born. The only mention of the Feast of Dedication is in the Gospel of St. John.
Jesus appears to have observed it at least once in the Gospel records because He
was in Jerusalem at the portico of Solomon as the Feast was being celebrated.
So three feasts commanded by God. One feast not in the Old Testament and
not commanded by God. This week then we have a feast that is “in between.”
The institution of the Feast of Purim is in the Old Testament. I just read it,
but it is not commanded by God. It was instituted and decreed by Mordecai the
Jew and Queen Esther. 28 “So these days were to be remembered and celebrated
throughout every generation, every family, every province and every city; and
these days of Purim were not to fail from among the Jews, or their memory fade
from their descendants.”
The Book of Esther covers a time between 500 and 400 B.C. when the Jews
had been exiled from Jerusalem and were scattered throughout the land. During
this period of time a Persian king named Ahasuerus, in Greek Xerxes, ruled 127
provinces from the Upper Nile to India.
Now the story recorded in the Book of Esther looks something like a
Shakespearian play. In fact, some think the book of Esther served as a model for
some of what Shakespear wrote.
I will do my best to give you a bit of the history here, while keeping in mind
that this is a sermon ultimately about Jesus Christ.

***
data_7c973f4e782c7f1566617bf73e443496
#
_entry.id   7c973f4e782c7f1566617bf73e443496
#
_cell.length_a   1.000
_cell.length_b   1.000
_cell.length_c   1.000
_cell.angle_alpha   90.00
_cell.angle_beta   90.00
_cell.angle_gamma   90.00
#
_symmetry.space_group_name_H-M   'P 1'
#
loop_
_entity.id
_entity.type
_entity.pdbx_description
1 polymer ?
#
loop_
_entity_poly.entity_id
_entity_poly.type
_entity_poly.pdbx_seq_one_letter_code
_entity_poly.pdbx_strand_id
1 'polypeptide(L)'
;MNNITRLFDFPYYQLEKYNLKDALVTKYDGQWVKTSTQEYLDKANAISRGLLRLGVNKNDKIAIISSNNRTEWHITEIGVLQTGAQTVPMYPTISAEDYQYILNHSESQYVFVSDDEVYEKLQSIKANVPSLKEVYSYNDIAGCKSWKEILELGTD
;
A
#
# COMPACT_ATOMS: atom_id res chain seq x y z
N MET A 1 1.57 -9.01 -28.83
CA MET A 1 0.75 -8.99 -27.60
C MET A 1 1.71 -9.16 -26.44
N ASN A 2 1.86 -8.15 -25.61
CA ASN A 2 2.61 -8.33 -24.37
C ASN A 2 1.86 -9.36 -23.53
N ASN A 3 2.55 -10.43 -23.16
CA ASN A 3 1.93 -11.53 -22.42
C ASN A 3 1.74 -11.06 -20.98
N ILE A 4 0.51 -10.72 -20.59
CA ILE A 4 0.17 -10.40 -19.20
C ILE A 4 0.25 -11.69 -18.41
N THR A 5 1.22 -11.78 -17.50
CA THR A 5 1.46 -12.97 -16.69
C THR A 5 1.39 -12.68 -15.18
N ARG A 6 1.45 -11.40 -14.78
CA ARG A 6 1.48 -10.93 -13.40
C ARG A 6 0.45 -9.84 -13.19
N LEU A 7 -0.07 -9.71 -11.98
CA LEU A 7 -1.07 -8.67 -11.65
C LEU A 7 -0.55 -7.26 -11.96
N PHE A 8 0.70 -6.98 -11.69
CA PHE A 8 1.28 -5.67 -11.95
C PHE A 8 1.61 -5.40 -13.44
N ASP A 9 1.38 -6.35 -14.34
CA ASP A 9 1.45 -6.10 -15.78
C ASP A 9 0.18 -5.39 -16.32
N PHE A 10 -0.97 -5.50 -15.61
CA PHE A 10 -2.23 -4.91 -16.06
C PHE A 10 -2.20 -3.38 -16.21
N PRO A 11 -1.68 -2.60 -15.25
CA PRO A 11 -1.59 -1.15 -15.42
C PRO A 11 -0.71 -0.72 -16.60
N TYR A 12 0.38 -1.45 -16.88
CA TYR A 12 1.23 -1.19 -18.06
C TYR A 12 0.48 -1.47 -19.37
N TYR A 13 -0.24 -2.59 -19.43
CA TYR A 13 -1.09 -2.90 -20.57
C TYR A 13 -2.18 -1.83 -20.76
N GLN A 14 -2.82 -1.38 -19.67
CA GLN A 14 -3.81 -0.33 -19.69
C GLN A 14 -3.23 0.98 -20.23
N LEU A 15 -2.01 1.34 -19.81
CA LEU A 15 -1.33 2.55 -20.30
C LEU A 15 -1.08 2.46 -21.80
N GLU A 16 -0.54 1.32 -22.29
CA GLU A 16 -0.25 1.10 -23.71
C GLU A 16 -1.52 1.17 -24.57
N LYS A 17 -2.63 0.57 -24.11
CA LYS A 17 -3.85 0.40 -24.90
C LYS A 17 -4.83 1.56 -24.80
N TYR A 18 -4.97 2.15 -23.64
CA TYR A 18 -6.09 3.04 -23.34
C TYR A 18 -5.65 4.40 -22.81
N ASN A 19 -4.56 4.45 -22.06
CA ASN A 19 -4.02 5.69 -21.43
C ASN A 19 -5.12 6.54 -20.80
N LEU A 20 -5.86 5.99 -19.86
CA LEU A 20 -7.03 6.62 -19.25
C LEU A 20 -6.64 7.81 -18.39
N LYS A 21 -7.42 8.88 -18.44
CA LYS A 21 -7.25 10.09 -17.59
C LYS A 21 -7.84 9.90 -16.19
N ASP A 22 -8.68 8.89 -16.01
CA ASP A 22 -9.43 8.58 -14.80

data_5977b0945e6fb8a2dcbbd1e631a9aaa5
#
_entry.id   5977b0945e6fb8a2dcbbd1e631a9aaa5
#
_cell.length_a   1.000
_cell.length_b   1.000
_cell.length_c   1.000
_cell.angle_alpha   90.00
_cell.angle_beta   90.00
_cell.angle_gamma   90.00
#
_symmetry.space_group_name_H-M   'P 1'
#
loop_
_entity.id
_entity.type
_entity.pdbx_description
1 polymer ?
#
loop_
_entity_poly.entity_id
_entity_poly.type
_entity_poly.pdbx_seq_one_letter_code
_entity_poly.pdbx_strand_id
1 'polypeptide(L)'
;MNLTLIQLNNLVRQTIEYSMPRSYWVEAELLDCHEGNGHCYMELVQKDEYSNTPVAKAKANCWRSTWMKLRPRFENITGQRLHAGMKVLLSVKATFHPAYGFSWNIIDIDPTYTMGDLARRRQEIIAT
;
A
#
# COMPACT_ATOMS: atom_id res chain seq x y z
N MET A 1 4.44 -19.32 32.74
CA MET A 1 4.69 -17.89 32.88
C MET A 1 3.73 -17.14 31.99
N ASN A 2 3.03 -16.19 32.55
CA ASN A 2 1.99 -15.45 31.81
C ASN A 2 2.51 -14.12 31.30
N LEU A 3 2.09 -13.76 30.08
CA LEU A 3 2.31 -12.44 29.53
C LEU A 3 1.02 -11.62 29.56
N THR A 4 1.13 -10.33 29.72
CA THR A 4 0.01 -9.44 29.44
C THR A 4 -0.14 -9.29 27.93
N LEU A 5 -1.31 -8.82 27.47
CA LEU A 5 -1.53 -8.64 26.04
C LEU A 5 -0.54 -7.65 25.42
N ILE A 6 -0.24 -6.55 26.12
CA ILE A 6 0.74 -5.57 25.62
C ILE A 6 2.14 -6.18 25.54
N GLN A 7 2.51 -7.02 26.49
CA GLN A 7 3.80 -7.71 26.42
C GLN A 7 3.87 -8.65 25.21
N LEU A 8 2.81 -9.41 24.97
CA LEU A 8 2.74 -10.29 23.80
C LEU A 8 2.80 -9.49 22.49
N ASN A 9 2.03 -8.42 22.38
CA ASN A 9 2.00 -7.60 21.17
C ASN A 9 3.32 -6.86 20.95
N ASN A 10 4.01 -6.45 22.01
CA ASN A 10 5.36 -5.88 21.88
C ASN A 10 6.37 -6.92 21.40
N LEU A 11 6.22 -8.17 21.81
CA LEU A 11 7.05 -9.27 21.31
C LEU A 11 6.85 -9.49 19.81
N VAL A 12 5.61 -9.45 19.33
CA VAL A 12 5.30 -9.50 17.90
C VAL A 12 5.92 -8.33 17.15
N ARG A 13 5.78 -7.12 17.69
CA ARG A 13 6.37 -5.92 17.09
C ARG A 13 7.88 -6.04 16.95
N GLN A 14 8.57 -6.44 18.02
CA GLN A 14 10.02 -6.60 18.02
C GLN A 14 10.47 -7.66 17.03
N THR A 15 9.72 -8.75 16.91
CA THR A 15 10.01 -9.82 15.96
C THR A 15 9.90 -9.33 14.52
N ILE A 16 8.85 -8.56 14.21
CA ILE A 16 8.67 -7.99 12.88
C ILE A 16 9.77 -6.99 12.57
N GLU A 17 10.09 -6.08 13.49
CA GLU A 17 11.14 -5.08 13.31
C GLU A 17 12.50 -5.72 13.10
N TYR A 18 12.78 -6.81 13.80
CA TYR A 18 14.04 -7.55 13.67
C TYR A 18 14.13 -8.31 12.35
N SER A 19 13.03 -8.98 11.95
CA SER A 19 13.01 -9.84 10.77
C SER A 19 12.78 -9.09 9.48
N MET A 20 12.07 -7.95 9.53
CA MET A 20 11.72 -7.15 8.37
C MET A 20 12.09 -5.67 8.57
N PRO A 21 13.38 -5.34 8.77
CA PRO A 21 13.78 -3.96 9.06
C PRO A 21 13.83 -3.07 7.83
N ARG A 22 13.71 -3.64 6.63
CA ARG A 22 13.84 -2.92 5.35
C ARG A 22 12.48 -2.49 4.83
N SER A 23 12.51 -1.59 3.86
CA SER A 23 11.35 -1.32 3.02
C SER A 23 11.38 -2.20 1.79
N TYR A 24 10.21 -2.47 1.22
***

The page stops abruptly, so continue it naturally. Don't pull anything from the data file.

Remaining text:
Xerxes had a wife named Vashti, who was a pretty bad wife and caused the
king a lot of trouble. So he set her aside. Eventually he took a liking to a pretty
young lady named Esther, a Jew, though he did not know she was a Jew at the
Now Esther was orphaned. She was raised in Persia and was adopted by her
Jewish cousin Mordecai. He was a father to her and when it became known that
King Xerxes was interested in Esther and wanted take her to be his wife, Mordecai
advised Esther to keep her Jewish heritage a secret, which she did.
In order to keep tabs on his daughter, Mordecai often hung out at the gate of
the palace. One day, he overheard a plot to assassinate the king. He passed that
information onto Esther and Esther to the king. The coupe was cancelled due to
the death of all the participants.
Time passed and a man named, Haman found favor with King Xerxes.
Xerxes wanted to honor Haman who had proven very helpful to him for reasons
unknown. So he commanded that all should kneel down before Haman whenever
he passed by. Being a faithful Jew, Mordecai could not do that. That displeased
Haman greatly, especially since Mordacai and Haman’s paths crossed outside the
gate on a regular basis.
As punish for Mordecai’s refusal to bow to Haman, Haman not only wanted
Mordecai dead he wanted the entire Jewish race in all 127 providences
exterminated. At the urging of his wife, Haman builds a gallows to hang Mordecai